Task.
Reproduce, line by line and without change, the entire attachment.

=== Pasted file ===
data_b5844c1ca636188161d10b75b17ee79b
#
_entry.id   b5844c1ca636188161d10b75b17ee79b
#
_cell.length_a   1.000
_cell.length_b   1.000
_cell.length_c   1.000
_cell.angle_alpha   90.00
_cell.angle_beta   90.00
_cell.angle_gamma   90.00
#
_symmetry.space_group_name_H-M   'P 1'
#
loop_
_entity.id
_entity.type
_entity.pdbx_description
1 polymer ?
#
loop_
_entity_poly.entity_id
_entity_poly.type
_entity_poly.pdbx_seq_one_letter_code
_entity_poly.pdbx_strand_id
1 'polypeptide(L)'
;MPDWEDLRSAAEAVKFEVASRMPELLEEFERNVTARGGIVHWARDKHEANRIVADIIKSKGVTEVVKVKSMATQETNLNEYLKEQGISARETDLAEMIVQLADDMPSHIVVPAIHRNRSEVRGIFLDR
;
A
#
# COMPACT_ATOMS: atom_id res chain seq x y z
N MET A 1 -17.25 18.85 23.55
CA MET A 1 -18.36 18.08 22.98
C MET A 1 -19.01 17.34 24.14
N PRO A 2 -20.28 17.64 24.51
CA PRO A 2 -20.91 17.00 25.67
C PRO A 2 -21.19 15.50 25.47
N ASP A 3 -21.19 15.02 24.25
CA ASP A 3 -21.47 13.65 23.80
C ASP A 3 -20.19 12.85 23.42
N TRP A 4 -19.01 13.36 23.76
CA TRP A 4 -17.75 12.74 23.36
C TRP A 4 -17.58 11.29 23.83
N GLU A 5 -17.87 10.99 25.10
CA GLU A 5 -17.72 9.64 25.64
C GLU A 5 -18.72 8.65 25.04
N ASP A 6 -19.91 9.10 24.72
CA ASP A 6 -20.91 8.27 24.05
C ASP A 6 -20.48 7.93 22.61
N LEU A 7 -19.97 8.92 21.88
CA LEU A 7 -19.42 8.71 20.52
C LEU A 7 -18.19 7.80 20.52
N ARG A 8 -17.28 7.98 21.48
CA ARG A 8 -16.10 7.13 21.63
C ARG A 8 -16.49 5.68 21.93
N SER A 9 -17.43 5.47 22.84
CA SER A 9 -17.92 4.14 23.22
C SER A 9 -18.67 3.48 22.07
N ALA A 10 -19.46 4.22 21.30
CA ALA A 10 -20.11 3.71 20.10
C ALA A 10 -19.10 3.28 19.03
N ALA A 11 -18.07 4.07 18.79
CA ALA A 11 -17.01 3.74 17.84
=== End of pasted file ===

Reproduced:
data_b5844c1ca636188161d10b75b17ee79b
#
_entry.id   b5844c1ca636188161d10b75b17ee79b
#
_cell.length_a   1.000
_cell.length_b   1.000
_cell.length_c   1.000
_cell.angle_alpha   90.00
_cell.angle_beta   90.00
_cell.angle_gamma   90.00
#
_symmetry.space_group_name_H-M   'P 1'
#
loop_
_entity.id
_entity.type
_entity.pdbx_description
1 polymer ?
#
loop_
_entity_poly.entity_id
_entity_poly.type
_entity_poly.pdbx_seq_one_letter_code
_entity_poly.pdbx_strand_id
1 'polypeptide(L)'
;MPDWEDLRSAAEAVKFEVASRMPELLEEFERNVTARGGIVHWARDKHEANRIVADIIKSKGVTEVVKVKSMATQETNLNEYLKEQGISARETDLAEMIVQLADDMPSHIVVPAIHRNRSEVRGIFLDR
;
A
#
# COMPACT_ATOMS: atom_id res chain seq x y z
N MET A 1 -17.25 18.85 23.55
CA MET A 1 -18.36 18.08 22.98
C MET A 1 -19.01 17.34 24.14
N PRO A 2 -20.28 17.64 24.51
CA PRO A 2 -20.91 17.00 25.67
C PRO A 2 -21.19 15.50 25.47
N ASP A 3 -21.19 15.02 24.25
CA ASP A 3 -21.47 13.65 23.80
C ASP A 3 -20.19 12.85 23.42
N TRP A 4 -19.01 13.36 23.76
CA TRP A 4 -17.75 12.74 23.36
C TRP A 4 -17.58 11.29 23.83
N GLU A 5 -17.87 10.99 25.10
CA GLU A 5 -17.72 9.64 25.64
C GLU A 5 -18.72 8.65 25.04
N ASP A 6 -19.91 9.10 24.72
CA ASP A 6 -20.91 8.27 24.05
C ASP A 6 -20.48 7.93 22.61
N LEU A 7 -19.97 8.92 21.88
CA LEU A 7 -19.42 8.71 20.52
C LEU A 7 -18.19 7.80 20.52
N ARG A 8 -17.28 7.98 21.48
CA ARG A 8 -16.10 7.13 21.63
C ARG A 8 -16.49 5.68 21.93
N SER A 9 -17.43 5.47 22.84
CA SER A 9 -17.92 4.14 23.22
C SER A 9 -18.67 3.48 22.07
N ALA A 10 -19.46 4.22 21.30
CA ALA A 10 -20.11 3.71 20.10
C ALA A 10 -19.10 3.28 19.03
N ALA A 11 -18.07 4.07 18.79
CA ALA A 11 -17.01 3.74 17.84